The bugler lifts the brass instrument to his mouth and waits. A short delay betrays the illusion, but then a recording of "Reveille" blares out from stereo speakers as the flag moves up the pole.That's how the day starts at North Valley Military Institute, a Los Angeles Unified School District charter school that this year transformed from a traditional campus into a military-style boot camp for mainly low-income, Latino children. 25% are classified as special ed.
Each morning, four students — one representing each company: Alpha, Bravo, Charlie and Delta — stand watch over the front entrance of the school. They eye the students, searching for flaws in uniforms, for closely cropped hair on the boys and tightly pinned-back hair on the girls. Colored nail polish is prohibited, but makeup is allowed in moderation. Any infraction constitutes a demerit, and each demerit lands a student 15 minutes of detention, which the school calls a "reboot." -- L.A. TimesAs for Common Core, students are taught military courtesies — the use of "sir" and "ma'am" when addressing their elders, for instance — operate under a rank structure and wear uniforms. Students lead platoons of their peers, do physical training twice a week and follow a demerit system. According to the Times,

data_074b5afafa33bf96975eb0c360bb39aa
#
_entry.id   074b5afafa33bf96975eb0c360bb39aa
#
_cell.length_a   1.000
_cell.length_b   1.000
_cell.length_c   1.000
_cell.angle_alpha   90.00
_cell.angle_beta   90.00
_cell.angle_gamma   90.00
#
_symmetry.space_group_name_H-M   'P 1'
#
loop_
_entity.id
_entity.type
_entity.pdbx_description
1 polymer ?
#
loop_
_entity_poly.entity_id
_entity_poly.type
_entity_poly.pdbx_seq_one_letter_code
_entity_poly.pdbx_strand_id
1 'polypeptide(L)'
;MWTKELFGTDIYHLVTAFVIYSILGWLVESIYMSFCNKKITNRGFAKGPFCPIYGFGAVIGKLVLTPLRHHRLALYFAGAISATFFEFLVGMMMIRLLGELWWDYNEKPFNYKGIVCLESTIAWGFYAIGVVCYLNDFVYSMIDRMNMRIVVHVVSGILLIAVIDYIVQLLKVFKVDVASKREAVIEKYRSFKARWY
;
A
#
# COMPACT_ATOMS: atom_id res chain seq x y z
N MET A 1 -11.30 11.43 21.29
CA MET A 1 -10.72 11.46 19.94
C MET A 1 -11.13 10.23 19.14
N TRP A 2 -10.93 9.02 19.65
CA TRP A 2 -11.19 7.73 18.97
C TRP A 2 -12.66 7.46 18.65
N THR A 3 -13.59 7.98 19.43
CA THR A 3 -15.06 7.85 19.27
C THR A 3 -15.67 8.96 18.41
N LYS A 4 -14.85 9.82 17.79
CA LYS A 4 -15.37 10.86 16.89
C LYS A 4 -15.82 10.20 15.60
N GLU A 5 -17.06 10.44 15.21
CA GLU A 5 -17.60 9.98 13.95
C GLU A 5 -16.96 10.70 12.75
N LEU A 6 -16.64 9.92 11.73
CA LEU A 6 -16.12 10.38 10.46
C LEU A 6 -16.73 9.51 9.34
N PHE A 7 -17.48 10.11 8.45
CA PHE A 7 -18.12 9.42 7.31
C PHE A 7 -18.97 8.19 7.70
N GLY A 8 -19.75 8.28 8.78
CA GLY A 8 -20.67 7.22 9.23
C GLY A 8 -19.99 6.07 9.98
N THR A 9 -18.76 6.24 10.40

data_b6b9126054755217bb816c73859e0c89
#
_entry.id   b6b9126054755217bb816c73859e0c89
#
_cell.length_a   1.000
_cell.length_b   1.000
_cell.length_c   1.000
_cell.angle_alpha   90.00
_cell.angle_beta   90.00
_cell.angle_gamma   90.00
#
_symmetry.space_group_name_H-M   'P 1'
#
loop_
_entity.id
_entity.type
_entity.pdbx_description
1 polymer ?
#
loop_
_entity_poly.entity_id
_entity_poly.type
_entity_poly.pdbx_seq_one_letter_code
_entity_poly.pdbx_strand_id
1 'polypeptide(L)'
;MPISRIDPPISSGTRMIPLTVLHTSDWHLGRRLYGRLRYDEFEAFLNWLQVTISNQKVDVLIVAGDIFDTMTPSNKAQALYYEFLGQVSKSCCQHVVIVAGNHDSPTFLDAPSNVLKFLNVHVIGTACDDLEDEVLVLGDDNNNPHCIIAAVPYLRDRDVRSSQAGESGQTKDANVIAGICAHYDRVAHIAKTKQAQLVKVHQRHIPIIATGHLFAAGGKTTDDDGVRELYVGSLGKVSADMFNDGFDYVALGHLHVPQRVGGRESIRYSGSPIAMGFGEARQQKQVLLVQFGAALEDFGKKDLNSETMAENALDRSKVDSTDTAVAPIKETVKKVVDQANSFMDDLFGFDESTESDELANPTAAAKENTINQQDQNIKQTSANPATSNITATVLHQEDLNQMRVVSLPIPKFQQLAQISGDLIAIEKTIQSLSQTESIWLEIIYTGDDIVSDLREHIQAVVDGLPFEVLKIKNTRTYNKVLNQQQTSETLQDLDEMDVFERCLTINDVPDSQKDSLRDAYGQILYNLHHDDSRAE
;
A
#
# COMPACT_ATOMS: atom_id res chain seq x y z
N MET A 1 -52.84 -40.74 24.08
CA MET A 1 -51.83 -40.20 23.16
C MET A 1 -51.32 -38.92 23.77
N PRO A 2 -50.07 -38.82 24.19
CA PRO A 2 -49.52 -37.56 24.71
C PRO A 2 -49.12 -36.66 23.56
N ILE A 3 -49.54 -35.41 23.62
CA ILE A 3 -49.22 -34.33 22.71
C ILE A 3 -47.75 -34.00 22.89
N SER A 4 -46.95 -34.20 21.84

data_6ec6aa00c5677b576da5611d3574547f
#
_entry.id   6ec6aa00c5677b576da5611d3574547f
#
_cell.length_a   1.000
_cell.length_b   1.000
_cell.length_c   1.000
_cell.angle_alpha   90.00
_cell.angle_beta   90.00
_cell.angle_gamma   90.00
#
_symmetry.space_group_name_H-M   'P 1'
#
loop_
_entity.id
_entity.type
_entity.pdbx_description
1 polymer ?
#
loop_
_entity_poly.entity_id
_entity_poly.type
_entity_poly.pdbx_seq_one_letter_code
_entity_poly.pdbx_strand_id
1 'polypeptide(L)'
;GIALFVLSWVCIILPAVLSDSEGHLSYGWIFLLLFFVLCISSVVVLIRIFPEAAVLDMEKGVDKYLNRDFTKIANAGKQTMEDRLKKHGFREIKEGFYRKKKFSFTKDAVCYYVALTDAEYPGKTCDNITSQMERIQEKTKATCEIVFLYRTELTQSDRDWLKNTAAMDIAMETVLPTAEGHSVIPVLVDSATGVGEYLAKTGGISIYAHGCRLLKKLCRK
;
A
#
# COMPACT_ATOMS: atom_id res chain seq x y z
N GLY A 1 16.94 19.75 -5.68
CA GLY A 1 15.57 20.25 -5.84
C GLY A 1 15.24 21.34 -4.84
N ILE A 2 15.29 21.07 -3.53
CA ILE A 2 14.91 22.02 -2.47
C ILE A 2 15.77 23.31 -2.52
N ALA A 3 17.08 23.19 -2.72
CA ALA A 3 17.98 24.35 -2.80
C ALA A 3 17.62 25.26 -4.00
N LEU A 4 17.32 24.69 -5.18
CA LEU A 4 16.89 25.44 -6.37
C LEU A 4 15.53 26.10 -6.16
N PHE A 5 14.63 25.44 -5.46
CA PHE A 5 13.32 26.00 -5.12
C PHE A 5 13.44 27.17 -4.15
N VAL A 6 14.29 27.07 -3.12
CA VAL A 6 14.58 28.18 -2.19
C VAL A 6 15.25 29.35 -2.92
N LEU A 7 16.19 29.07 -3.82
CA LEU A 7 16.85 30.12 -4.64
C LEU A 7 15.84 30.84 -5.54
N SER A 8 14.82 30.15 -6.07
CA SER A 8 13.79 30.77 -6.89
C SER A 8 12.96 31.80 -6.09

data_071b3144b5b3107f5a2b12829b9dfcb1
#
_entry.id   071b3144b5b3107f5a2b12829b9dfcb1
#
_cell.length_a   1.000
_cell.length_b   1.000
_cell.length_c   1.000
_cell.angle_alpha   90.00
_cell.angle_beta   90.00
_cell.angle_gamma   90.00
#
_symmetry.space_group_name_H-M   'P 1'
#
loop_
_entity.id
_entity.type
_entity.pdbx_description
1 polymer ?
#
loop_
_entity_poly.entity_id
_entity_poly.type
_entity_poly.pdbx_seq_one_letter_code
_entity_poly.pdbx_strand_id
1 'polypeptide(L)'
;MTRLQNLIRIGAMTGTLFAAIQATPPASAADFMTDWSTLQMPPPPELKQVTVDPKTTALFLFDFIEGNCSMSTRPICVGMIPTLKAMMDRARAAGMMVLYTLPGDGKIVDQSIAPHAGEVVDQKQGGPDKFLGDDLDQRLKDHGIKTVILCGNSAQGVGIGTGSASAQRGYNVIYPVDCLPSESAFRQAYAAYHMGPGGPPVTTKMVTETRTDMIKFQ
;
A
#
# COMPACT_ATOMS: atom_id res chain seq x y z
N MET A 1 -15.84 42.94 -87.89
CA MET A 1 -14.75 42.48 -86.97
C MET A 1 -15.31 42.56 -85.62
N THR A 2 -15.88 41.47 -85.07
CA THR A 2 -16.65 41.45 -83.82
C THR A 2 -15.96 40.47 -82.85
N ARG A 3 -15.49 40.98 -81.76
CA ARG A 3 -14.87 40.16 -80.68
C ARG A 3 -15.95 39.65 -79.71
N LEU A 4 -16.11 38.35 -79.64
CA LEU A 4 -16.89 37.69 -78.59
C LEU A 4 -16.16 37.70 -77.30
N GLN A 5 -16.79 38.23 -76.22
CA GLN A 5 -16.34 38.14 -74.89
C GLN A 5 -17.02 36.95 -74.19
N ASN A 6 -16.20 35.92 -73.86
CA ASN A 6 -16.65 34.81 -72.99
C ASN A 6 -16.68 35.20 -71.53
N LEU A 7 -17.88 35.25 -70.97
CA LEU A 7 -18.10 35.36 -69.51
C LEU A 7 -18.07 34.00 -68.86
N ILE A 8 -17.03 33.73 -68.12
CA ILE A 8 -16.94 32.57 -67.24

The military influence has led to some confusion in the surrounding neighborhood. Some parents believe the school is a boot camp for troubled teens or is run by the military.They're right. The military curriculum is overseen by the California Cadet Corps, the youth program of the California National Guard.